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Snow Leopard.

I was going to put my thoughts on Snow Leopard, the latest version of the OS X operating system from Apple for the Mac, on my geek blog. It was then that I realised that I had blown up that blog when I was moving servers a month or so ago. Instead of taking time to rebuild that blog before writing my experiences with Snow Leopard, I thought I would just include it here on my personal blog, since I have a lot of Mac users that read along. I also thought it might interesting for those that visit via their Windows based computer. But then again, all this geek talk could be boring altogether, so I guess I’ll just jump right into it.

We have four Macs in The Manor that have the chops to be upgraded to Snow Leopard. This is due to the fact that Snow Leopard is for Intel-based Macs only. All Macs have been Intel based (basically using the same processors as their Windows-based counterparts) for the past three or four years. Two of the Macs use have G4 PowerPC processors, one straggler is older with a G3. These will have to stay on the older Tiger operating system. The Macs that I upgraded included my MacBook Pro (the last of the previous generation with a 2.5 gHz processor), Earl’s MacBook Pro (same generation as mine, but with a 2.4 gHz processor), the studio Mac Mini (the first generation of the Intel Mac Minis with a single core Solo processor) and Jamie’s MacBook (the latest incarnation of the Macbook, I am remiss in knowing what processor it has).

The installation process on all four machines was relatively painless. Both my and Earl’s MacBook Pro went flawlessly, completing in about 45 minutes. My Mac Mini was the same experience, though it took about an hour. The fly in the ointment was Jamie’s MacBook, which I find ironic since it’s the newest computer in the house. When I started the install on his computer it froze about 10 minutes in. I had to force the computer off and start over, luckily, no files had been overwritten or moved prior to this and I was able to boot into Leopard before starting over with the upgrade. On each of the machines software upgrade immediately downloaded and installed an additional upgrade. I don’t recall what this upgrade was but it went painlessly.

Once the upgrade was in place I was ready to rock and roll. My MacBook Pro is my primary machine and I do a lot of different things on it: I edited video, I manage all my photos, I do all of my online interacting and I manage my finances. None of my applications have complained about the upgrade, everything seems to be working fine. I have even been successful with using Skype, which I had read on Twitter folks were having an issue with. I don’t know why I am lucky in that regard.

The primary thing I look for when upgrading an operating system is improvements in the user experience. A quick glance at the screen of a Mac will not clue you in as to whether it has Leopard or Snow Leopard on it. Both look pretty much identical in that regard. One little improvement that I enjoyed was an animation of the wi-fi icon that tells me when my computer is looking for a signal. Speaking of which, that area is a _big_ improvement since the upgrade; my MacBook Pro now finds my home wireless network in about a second when I open the lid versus the five seconds it took under Leopard. That delay used to irk me because I did not experience the same delay under Windows Vista or Windows 7 on the same computer; I’m happy that Apple fixed that.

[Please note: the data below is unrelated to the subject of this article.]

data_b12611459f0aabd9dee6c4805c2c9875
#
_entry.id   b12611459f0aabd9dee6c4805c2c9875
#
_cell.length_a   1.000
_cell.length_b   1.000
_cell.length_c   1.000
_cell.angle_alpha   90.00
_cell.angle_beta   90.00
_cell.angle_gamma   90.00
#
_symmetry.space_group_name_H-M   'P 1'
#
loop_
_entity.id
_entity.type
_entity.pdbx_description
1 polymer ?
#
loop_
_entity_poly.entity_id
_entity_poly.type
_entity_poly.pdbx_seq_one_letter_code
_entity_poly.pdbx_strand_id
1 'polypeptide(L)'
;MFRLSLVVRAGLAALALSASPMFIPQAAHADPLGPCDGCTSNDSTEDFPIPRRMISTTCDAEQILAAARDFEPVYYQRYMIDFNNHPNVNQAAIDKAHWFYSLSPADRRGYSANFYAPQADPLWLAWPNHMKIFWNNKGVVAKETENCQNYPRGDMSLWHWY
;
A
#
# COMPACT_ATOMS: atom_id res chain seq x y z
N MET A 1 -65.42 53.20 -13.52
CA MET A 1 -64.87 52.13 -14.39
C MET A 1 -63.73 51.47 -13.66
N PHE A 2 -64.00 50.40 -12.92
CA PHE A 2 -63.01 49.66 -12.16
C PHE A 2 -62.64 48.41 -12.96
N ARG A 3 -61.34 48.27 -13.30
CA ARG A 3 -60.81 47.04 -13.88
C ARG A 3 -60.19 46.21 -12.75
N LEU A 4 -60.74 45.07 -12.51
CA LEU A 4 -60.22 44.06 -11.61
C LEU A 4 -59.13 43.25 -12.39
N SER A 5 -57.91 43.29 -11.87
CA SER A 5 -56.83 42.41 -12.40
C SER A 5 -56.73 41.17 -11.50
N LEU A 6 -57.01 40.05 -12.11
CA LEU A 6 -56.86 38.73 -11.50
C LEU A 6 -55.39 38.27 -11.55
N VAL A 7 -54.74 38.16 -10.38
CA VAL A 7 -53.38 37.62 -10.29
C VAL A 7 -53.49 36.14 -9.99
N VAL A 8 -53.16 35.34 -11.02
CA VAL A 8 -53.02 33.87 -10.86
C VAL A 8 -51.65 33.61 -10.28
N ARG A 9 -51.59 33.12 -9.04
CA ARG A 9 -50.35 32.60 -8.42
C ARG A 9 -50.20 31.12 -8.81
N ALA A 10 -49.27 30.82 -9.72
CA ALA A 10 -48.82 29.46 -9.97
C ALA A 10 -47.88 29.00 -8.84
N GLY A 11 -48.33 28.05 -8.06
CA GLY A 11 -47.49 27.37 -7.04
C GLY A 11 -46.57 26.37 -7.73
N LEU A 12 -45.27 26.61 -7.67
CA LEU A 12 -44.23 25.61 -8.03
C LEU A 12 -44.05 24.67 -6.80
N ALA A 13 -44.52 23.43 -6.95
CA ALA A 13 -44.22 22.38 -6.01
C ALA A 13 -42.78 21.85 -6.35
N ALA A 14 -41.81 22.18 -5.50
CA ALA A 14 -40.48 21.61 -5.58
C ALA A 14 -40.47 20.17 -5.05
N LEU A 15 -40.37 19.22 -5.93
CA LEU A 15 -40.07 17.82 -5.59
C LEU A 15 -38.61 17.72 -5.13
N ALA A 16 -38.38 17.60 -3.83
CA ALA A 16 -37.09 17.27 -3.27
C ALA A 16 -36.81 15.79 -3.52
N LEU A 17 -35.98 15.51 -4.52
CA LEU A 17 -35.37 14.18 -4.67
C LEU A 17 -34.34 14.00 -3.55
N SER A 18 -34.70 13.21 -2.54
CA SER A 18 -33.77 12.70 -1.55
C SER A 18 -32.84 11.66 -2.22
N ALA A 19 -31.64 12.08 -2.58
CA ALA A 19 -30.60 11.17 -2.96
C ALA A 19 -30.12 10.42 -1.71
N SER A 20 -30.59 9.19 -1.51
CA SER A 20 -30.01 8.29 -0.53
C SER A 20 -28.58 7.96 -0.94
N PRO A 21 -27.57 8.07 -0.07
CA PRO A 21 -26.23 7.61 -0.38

Other UI (user interface) improvements that I am enjoying include the improvements to stacks on the dock. The scrollbars are a much needed improvement and quick look works flawlessly.

One thing not included in Snow Leopard that I wish had been included was a little bit of “glass”. While I think Microsoft uses this a little too much in Windows Vista and Windows 7 with their Aero interface, I think that a little bit here are there adds a touch of class to the UI. While there are some cool visual effects on the dock with both Leopard and Snow Leopard and the file bar across the top has a glassy appearance (if you want it), I think if Apple had included a touch more glass in Snow Leopard users would have had something to look to assist with the the feeling that they upgraded their operating system. Granted, Apple has said all along that they were focusing on the mechanics of the operating system with this upgraded by making it leaner; I still think a little bit of something in the UI would have made people are little more excited about the upgrade.

My MacBook Pro and my Mac Mini both feel decidedly snappier with the upgrade. Things are purring along beautifully and with the exception of one glitch when the computer went into sleep mode (the screen got stuck in dim mode when I was typing this blog entry), everything has been working great.

Because of Apple’s rock bottom price of this upgrade ($29 for a single computer, $49 for a family pack, good for five computers), I recommend the upgrade to everyone that has a Mac with the specs for it. I believe the speed improvements and the interface tweaks are used to it.

3 Comments

  1. My relatively new HP OfficeJet All In One inkjet printer wouldn’t work after the install and HP has no plans to upgrade the driver. I have no intention of buying a new printer so I’ll have to put my files from the iMac on a jump drive, open them on my iBook G4, and print from there. It’s a hassle but luckily I rarely print!

    There’s a list of supported drivers on the Apple web site if this is a consideration. If I’d have known, I would have looked before I leaped.

  2. We were lucky with printer drivers; all three worked without an issue. I’m surprised there isn’t a driver for your printer since I think Snow Leopard uses the same drivers as Linux and FreeBSD.

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